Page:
History of Europe

The legendary death of the pirate Klaus Störtebeker

Mysteries still surround the life of the pirate Klaus Störtebeker - and also his death. On October 20, 1401 he is said to have been beheaded on Grasbrook in Hamburg.

The motto of the pirates is carved in stone on the base of the Störtebeker monument on Hamburg's Grasbrook:"God's friend, the world's enemy". On the formerly uninhabited Elbe island - today the location of Hafencity - the mayors of the Hanseatic city had pirates executed for centuries. Death was the usual punishment for raiding merchant ships owned by wealthy Hamburg merchants, the so-called pepper bags. To deter passing sailors, the executioners impaled the severed skulls of the delinquents on a wooden frame with long nails.

Execution of Störtebeker:Twelve meters without a head?

A memorial stands at the spot where Störtebeker is said to have been beheaded.

According to legend, the legendary North German privateer Klaus Störtebeker, who was up to mischief on the North and Baltic Seas, also met his end there. It must have been 620 years ago, probably on October 20th, 1401, when he and more than 70 of his cronies were beheaded on this place of execution. How old Störtebeker was when he died is unclear, his biography is incomplete. A Hanseatic armada around the flagship "Bunte Kuh", which was equipped by the Dutch merchant Simon von Utrecht from Hamburg, is said to have confronted the pirates in a naval battle off Heligoland.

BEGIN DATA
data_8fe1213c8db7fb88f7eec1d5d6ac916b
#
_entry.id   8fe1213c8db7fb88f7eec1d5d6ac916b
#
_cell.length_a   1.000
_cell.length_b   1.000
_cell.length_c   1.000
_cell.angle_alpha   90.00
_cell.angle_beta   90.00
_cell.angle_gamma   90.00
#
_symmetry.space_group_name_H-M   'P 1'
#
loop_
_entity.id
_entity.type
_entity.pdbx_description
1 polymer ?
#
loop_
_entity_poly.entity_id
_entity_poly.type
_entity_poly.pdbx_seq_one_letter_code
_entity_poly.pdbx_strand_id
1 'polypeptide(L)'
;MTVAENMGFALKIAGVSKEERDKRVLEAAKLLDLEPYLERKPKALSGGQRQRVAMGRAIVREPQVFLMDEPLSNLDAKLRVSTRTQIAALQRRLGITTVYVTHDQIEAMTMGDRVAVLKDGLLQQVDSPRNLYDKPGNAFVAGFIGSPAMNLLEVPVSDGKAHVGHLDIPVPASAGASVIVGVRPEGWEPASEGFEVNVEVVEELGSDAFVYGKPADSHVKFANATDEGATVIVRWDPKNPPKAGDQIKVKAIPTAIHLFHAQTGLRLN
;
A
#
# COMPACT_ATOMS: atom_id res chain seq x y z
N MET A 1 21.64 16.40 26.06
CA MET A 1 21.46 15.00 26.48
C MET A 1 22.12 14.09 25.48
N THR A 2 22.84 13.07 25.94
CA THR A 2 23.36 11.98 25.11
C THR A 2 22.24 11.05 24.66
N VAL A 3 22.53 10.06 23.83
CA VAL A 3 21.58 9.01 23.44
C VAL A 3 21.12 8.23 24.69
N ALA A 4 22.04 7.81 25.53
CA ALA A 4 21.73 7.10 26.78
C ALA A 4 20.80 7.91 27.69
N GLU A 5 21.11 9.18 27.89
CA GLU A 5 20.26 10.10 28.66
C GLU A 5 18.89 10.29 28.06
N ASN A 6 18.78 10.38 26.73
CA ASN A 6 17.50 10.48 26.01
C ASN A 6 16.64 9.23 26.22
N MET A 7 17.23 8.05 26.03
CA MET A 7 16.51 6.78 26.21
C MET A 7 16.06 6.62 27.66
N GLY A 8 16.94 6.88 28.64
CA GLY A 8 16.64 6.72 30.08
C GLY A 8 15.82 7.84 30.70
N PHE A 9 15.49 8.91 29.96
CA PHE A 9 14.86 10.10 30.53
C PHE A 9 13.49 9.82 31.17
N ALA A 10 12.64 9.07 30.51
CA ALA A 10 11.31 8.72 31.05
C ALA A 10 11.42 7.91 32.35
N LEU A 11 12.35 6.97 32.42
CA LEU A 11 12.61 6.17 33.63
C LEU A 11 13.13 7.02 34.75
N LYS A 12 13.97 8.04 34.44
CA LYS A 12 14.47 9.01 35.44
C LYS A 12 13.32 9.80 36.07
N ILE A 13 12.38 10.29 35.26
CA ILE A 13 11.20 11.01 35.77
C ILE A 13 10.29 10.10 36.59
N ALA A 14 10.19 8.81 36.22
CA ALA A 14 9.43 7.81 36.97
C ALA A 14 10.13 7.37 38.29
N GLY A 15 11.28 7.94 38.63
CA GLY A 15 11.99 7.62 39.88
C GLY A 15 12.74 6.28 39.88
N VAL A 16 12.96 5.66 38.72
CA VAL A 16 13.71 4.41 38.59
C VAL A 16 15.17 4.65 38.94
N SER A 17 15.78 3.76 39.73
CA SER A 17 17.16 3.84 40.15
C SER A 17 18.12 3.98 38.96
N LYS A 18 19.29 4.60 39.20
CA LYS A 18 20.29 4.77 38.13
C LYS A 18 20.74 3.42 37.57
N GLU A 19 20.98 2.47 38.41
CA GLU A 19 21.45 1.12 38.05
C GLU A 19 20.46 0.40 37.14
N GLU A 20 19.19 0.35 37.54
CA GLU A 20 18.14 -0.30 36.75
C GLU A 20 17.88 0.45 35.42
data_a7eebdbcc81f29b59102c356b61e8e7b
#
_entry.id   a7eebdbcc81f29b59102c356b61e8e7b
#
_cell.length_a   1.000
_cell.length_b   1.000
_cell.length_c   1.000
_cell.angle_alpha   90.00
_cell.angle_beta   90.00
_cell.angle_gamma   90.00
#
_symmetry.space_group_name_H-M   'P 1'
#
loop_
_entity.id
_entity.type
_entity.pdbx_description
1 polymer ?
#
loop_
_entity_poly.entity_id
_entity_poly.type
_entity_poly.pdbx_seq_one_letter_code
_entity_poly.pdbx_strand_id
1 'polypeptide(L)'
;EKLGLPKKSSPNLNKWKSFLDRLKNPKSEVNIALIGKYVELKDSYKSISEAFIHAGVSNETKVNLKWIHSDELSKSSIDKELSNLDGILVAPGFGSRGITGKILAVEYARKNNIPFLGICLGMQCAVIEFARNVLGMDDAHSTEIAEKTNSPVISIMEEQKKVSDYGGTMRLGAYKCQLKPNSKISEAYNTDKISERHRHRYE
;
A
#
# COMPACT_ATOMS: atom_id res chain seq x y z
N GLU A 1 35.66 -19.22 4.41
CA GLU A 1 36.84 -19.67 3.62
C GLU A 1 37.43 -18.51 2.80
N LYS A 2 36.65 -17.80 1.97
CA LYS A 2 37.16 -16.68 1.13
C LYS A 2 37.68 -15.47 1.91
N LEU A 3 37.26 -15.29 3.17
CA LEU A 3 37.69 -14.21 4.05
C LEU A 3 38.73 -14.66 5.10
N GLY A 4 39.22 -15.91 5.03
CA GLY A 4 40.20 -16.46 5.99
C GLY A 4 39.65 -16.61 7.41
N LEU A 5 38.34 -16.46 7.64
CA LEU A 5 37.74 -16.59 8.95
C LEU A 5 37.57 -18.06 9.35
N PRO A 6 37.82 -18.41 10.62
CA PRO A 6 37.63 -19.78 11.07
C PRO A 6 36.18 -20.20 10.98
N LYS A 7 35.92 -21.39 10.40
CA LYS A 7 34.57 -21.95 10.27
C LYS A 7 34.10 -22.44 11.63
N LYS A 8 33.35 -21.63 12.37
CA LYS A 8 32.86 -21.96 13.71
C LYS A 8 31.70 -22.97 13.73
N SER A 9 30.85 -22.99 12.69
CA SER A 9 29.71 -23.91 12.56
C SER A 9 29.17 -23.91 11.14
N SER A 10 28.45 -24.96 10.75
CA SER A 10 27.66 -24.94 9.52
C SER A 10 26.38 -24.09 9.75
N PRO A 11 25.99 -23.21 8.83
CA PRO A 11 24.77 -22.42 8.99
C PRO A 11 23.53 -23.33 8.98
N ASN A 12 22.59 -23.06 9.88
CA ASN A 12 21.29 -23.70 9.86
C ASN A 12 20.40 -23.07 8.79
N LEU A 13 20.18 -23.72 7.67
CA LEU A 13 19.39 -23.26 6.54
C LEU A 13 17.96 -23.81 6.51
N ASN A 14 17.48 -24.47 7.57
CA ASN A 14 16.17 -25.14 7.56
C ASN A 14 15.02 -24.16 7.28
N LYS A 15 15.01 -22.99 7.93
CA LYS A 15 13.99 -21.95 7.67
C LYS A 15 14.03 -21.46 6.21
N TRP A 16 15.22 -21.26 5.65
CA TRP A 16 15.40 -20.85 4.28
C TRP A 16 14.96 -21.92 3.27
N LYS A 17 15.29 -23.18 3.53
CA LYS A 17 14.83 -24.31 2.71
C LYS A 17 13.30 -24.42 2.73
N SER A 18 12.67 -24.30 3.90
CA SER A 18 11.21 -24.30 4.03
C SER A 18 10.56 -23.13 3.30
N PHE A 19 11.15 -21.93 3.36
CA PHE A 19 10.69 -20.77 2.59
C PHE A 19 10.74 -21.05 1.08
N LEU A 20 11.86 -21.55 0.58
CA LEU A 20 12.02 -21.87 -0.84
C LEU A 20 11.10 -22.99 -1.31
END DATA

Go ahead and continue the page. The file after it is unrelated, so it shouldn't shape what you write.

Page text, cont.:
An old woodcut shows the beheading of pirates on Hamburg's Grasbrook - once a common punishment for buccaneers.

According to legend, before his execution, Störtebeker had made a deal with the then mayor of Hamburg, Kersten Miles:the executioner was to spare those in a line of pirates who the decapitated man could still walk past. Literally without a head, Störtebeker marched past eleven men until he collapsed and died. He supposedly couldn't save her life anyway because Miles didn't keep his word. Is that how the story happened? In any case, modern forensic medicine considers it physiologically impossible.

A skull is a mystery

Canadian DNA experts were also unable to clarify whether a skull found on Grasbrook in 1878, which was pierced with an iron nail and is on display in the Museum of Hamburg History, is one of Störtebeker's mortal remains. The bones were too old to isolate genetic material that scientists could compare to living namesakes.

However, according to the Hamburg Museum, it is likely that the skull of the man executed between 1390 and 1450 was that of one of the captains of the Vita Brothers, to which Störtebeker also belonged. This is indicated by the fact that the hole for the nail was pre-drilled with the utmost care to increase the durability of the severed head.

Keyword privateer

Unlike pirates, buccaneers traveled with the consent or on behalf of governments or private individuals. These issued the seafarers with a document, the letter of marque. This ensured the privateers the protection of their country's fleet. In return, they had to hand over parts of their booty. However, many buccaneers would not accept if their letters of marque were withdrawn - and continued their raids as pirates.